Wonder-working saints were among the great unifiers of early modern Eastern Europe. In Bulgaria, Saltik was also known to have killed a seven-headed dragon. He arrives in Istanbul with a splendid retinue, dispensing gifts with an open hand. Exploring its history means spelunking in obscure journals and forgotten offprints. The year is 1621.  
Vyshnevetsky’s real death appears to have been somewhat more prosaic. A visitor to Vilnius in the 17th century would have heard six languages spoken in the streets; they could have heard prayers conducted in at least five more. Later saints took to claiming that they had been him in past lives. With her help, and by a trick, he struck Musa with a knife and cut him open from his waistband to his throat. So many of the legends that came to define the nations of the region stem from this space of contact. This done, he caught the dragon’s forked tongue in a trap and killed it. The old man then asked, “Would you like to be there now?” The woman nodded yes. In the two centuries since Serbia and Bulgaria won their independence (and Romania its sovereignty), Balkan historiography has been dominated by a view of the Empire as a purely destructive force and of the period of its suzerainty as an age of darkness. It was enough, he said, that they were both children of Abraham. Those next to me moved off because of the smell. For a moment, we can share it too. Once, this plurality would have been obvious. These stories seem to have cohered around a kernel of truth. In Belgrade, a cock is crowing. The poem ends with the grandfather and the rest of the defenders defeating an army literally summoned from hell, before charging to their deaths amid a shower of musket fire. The next day, the huntsman forgets his vow and betrays his promise. The closeness fostered by proximity along the border could stretch beyond compliments. My grandmother’s family, the Terebesz, once belonged to the Hungarian nobility. In this version, though, the direction of travel is reversed: from Mecca back home to the Lipka homeland near Navahrudak, in today’s Belarus. As I was pulling off the infidel’s filth-spattered dolman with its silver buttons, and his drawers, I discovered 105 Hungarian goldpieces and one ring and 40 Thalers in his waistband. The moment he tells others about Kontuś’s gifts, the shepherd dies. When she opened it, this is what she saw: a casket and an open grave. But we must begin with war. George in the works of a ghazi, or in Elijah, or in the flights of a Sufi mystic. The woman from Sarajevo has to clean inside them all. Even today, his grave still stands in the woods outside the village of Łowczyce.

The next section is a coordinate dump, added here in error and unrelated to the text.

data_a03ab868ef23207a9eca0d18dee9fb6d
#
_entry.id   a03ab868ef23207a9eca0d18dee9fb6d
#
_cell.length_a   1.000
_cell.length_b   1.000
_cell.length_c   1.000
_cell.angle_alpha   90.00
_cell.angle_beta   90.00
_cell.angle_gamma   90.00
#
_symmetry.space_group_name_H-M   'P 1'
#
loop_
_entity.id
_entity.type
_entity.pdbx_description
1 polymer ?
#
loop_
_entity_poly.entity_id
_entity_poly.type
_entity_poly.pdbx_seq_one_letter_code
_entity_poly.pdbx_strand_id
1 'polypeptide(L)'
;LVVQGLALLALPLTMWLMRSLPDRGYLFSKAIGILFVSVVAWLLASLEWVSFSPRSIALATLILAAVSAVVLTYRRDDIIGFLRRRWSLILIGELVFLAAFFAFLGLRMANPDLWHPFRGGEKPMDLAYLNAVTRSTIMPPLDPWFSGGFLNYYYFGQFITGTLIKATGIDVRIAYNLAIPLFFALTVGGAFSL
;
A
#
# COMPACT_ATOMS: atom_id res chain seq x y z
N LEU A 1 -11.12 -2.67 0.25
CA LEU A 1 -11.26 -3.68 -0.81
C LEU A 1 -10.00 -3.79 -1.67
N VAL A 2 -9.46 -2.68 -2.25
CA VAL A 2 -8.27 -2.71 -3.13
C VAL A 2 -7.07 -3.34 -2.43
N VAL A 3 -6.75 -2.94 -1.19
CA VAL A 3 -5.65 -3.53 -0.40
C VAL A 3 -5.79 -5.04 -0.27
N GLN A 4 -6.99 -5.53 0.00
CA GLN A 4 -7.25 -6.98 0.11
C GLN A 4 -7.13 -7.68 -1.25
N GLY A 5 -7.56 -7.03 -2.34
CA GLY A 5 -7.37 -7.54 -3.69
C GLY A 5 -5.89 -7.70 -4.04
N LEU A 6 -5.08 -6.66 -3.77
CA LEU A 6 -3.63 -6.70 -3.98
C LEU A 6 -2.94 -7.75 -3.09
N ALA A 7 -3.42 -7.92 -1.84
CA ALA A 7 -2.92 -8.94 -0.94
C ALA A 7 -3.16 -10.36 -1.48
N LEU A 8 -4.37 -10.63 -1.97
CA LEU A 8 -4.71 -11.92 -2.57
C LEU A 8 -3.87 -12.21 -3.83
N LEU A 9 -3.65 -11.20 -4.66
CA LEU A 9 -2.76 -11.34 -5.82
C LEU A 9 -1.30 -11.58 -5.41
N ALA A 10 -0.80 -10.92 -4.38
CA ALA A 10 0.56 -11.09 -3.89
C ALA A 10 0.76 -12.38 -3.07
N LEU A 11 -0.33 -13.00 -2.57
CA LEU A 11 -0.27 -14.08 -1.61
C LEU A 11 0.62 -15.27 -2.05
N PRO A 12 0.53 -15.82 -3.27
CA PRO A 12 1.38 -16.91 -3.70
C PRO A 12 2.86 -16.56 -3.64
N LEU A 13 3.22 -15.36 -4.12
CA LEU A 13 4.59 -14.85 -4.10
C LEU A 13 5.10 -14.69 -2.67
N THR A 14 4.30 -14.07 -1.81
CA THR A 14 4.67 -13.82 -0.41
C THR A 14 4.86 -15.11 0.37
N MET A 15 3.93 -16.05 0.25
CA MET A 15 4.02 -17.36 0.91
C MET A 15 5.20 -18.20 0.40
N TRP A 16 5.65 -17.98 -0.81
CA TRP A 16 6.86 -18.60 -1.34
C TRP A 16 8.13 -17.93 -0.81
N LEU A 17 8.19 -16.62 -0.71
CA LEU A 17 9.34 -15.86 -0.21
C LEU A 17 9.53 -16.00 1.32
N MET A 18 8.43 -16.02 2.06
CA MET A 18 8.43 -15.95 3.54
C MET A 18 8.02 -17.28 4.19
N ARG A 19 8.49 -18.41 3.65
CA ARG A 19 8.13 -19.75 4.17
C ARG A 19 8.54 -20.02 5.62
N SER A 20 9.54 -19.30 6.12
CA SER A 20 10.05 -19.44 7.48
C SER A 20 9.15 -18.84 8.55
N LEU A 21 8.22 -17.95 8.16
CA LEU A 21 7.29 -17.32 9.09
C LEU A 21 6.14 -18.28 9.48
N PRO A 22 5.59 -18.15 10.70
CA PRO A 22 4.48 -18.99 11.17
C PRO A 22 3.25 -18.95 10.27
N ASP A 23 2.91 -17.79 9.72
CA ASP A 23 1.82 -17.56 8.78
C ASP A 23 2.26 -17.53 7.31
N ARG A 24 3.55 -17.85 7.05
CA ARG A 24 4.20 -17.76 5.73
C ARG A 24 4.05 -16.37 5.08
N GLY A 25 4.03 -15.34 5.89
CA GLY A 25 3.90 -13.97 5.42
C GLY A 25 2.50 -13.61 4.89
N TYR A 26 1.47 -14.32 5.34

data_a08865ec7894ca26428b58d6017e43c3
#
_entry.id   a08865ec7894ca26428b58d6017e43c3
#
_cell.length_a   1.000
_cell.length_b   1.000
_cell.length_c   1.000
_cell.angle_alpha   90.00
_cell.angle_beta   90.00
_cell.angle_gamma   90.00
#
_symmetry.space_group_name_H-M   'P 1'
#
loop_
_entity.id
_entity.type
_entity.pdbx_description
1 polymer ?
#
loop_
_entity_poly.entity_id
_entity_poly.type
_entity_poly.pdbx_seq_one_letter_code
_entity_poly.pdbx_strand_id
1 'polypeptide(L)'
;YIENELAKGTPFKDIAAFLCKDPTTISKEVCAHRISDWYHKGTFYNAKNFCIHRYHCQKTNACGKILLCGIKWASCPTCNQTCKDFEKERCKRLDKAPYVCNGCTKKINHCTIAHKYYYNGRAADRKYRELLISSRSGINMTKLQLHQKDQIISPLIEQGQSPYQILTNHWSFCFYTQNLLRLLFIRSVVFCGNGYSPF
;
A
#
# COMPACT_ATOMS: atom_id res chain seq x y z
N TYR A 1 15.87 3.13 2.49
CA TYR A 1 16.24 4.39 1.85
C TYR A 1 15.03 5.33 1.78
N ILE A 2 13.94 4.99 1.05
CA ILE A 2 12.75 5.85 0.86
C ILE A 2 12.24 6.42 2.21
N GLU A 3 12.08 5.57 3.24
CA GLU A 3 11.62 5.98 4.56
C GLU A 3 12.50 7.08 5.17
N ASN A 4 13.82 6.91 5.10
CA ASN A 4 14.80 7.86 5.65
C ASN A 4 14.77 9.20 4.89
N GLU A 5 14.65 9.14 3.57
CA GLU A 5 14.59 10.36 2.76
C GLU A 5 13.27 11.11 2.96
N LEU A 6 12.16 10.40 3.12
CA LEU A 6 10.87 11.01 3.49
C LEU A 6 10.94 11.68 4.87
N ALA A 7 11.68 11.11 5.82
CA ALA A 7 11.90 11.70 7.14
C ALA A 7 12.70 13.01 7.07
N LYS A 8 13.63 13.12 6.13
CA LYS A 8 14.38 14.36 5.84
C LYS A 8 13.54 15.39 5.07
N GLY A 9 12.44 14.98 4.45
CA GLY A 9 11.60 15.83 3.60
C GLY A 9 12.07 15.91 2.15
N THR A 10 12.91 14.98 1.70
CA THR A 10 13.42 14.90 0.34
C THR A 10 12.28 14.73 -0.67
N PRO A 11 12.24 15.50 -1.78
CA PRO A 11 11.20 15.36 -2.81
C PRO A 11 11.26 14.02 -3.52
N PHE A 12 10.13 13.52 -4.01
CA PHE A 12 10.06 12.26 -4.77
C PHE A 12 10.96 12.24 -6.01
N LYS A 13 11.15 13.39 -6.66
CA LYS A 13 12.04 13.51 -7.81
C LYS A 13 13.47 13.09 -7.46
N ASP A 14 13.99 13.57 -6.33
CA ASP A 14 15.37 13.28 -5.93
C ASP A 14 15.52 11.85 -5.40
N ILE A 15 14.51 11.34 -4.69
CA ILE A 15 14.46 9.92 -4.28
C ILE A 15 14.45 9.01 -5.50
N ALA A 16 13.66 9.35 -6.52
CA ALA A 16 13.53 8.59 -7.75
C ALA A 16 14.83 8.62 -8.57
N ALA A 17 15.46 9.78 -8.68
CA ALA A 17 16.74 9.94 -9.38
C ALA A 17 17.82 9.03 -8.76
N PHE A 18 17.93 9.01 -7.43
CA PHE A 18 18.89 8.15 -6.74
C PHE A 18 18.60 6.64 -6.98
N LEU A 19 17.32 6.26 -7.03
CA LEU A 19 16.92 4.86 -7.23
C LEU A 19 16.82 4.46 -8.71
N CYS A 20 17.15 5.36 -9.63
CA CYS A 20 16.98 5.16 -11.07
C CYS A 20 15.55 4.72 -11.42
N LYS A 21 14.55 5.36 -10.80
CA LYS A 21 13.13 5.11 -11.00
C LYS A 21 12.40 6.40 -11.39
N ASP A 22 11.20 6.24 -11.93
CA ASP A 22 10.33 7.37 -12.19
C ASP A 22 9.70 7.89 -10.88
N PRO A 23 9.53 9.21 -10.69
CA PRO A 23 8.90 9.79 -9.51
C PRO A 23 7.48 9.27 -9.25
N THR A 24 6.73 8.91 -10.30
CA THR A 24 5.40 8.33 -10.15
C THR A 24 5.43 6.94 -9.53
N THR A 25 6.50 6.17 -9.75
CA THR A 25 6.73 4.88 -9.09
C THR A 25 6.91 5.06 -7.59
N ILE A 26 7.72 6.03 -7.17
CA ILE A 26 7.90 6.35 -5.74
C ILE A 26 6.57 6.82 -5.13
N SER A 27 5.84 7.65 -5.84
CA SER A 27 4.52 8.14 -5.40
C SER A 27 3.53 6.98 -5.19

Border Crossers
Combat, sustained over long periods of time, naturally turned into coexistence. The first heart had stopped beating. All of these groups exploited the instability of the border, justifying their raiding, plundering, and slave trading by the umbrella of their faith. And coexistence, just as naturally, bred intimacy. But even pirates need to make deals. Smith received it while fighting as a mercenary for Sigismund Báthory, the prince of Transylvania. He rode a winged horse, but only when no one could see. Zbaraski has saved his best present for last. Imagine the novel one could write about that sorbet seller! For centuries, Babadag, the “father mountain,” which stands alone by the delta of the Danube River, was the center of the Saltik cult, visited by Sultans as well as the indefatigable Evliya Çelebi. Even with a good research library at your back, it is a struggle. When she opened them again, she was back in Sarajevo, standing in front of the Maghrebi Mosque. At some point in the 1580s, the Ottoman government, hoping to decrease the number of raids, banned the practice of offering ransom for captives held by the uskoks. Some of the miracles were rather grand. It if is bad manners to relate it, I hope to be covered with the skirt of forgiveness. For one thing, it showed a severed head, not a skull. It is a warning. But not everyone who made a living across the frontier ended quite so ignominiously.